The 5 Best Games of 2016 So Far

Highlights of the Best Year Yet for the PS4

Being just through halftime of 2016, we thought it appropriate to look back and see how the year in gaming has shaped up so far. Over the last couple years, since the launch of the PS4, there’s been a sense that this generation wasn’t really living up to its potential. Even at the end of 2015, I wasn’t certain that the system was yet a must-own. That has changed in 2016, as the first half of the year has produced several 5-star games, and we have exciting titles coming up in the Fall to really make the competition for Game of the Year a heated one. Which are the five games that could compete for that title now? All five of these would be in the conversation in lesser years like the last two. That’s how good 2016 has been so far. Alphabetically, because I’m not ranking them until I have to at the end of the year. All must-owns.

1
Dark Souls III

Dark Souls III
Dark Souls III. Namco Bandai

FromSoftware’s latest study in gamer torture is another masterpiece of fantasy action, driven by the developer’s belief that too many modern games hold your hand from start-up to final boss fight. The Dark Souls games treat death as a learning experience and progression as something to be fought for and earned. Consequently, there’s no feeling quite like taking down the larger-than-life bosses in a game like Dark Souls III. Instead of just going through the animated motions, it feels like an actual accomplishment when you discover a secret, open a new level or kill a boss in Dark Souls III. The storytelling doesn’t quite match the gameplay—I long for a game with this attention to detail and this aesthetic with the storytelling of something like Mass Effect or Bioshock to go with it—but the actual experience of Dark Souls III is so unlike anything else on the market that it feels essential to owning a PlayStation 4. 

2
Doom

Doom
Doom. Bethesda

The title in this quintet that I least expected to make this list has to be Bethesda’s reboot of the franchise that warped my college nights into matches of Doom 2. There was a time when Doom redefined multiplayer gameplay, becoming the gold standard of shooter combat in the mid-‘90s. But show me a reboot that works and I’ll show you two dozen that don’t. And when the multiplayer beta for this title disappointed, it looked like one we could write off. Who would have guessed that it was the single-player for Doom that would ROCK? And I mean melt-your-face, heavy-metal ROCK. This trip to Hell and back again is a thoroughly entertaining action ride for adults that intensifies with each level. Also, the sound design in this game should win whatever awards they give for that kind of thing, from the guitar riffs on the soundtrack to the screams of demons waiting to be ripped apart.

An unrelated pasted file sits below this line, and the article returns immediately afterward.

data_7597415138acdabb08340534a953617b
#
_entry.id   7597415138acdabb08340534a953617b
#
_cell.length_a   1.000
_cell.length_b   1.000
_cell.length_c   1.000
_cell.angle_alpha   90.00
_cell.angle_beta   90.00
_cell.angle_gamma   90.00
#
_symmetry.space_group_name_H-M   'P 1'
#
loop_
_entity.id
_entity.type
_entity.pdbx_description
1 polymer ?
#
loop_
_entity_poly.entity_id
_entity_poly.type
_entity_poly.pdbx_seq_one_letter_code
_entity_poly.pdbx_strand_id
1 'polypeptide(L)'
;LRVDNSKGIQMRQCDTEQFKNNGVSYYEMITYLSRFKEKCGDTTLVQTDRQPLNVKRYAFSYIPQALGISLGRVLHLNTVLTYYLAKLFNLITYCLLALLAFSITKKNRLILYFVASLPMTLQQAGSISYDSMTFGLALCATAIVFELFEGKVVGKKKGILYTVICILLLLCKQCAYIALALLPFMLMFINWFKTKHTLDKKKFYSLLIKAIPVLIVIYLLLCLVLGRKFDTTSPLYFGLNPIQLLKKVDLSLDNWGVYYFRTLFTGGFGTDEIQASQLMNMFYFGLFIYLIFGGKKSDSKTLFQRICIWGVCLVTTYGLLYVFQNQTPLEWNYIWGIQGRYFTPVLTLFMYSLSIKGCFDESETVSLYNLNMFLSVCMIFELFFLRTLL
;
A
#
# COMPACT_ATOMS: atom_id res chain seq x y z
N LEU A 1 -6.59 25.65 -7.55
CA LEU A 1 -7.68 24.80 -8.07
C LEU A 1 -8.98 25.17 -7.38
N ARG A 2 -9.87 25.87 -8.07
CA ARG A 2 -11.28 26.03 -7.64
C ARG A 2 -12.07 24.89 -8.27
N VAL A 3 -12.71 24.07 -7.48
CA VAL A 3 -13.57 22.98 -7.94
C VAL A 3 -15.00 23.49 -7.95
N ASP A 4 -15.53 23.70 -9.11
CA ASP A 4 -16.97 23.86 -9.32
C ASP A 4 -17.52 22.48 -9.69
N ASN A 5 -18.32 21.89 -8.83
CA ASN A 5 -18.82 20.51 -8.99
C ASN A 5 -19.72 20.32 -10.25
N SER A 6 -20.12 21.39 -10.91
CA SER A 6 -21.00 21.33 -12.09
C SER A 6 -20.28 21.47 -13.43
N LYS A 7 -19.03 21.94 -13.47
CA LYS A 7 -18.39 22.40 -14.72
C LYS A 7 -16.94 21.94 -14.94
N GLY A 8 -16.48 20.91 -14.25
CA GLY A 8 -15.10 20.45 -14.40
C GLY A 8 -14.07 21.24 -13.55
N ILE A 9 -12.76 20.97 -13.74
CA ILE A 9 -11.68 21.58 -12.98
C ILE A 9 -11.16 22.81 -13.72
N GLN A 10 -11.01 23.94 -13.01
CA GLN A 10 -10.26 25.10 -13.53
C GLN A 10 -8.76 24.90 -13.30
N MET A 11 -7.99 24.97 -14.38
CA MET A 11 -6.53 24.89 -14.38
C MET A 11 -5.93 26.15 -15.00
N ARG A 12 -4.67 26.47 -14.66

3
Far Cry Primal

Far Cry Primal
Far Cry Primal. Ubisoft

Probably the most underrated title on this list (and arguably 5th place if I’m ranking), the latest Far Cry game seems to have been dismissed by most gamers. That’s a shame. The developers of this continuously entertaining title took concepts of the modern open-world game and the modern shooter and transported them back in time to the era of wooly mammoths and spear-hunting. What I love about this game is how it constantly surprises in terms of gameplay, opening up new strategies and mechanics as it goes along. And it’s gorgeous, turning the natural world into a character. Too many games ignore environment in favor of action. The setting matters here, and should more often in modern gaming.

4
Overwatch

Overwatch
Overwatch. Blizzard

The most addictive game of the year is also its simplest as legions of gamers have taken to Blizzard’s character roster in this multiplayer extravaganza. What’s still amazing to me about Overwatch is that it proves yet again that gamers don’t need quantity as much as they do quality. There’s not an abundance of maps in the world of Overwatch. There’s no single-player campaign. There’s just an incredibly diverse array of characters and brilliantly-designed focus on team play, meaning that each game feels a little different from the one before it due to the personalities and strategies involved. Overwatch is also a brilliant example of a game that’s easy to play but tough to master. You could pick it up right now and have fun in its fantasy-action world, but it’s once you really learn the character’s moves and the various tactics you’ll need to employ to win that it really opens up what it has to offer. And, from the sound of it, it’s a franchise that’s just getting started. Like Destiny, this will be one of the most definitive games of the PS4 era.

5
Uncharted 4: A Thief's End

Uncharted 4: A Thief's End
Uncharted 4: A Thief's End. Sony

I don’t throw around the dreaded m-word that often but this is the rare game that deserves it. Yes, the final chapter in the story of Nathan Drake is a masterpiece. Arguably the most cinematically developed game of all time, it is an experience rich in both action and character, enhanced by the best graphics yet produced for a video game. The use of color, shadow and light in Uncharted 4 would earn it a spot on this list alone, even if the gameplay wasn’t riveting and exciting from first chapter to last. And just like they did with The Last of Us, the developers of Uncharted 4 never forget that it’s the characters that matter most, ending on a note of hope that really allows one of the most essential heroes of the modern gaming generation the finale he deserves.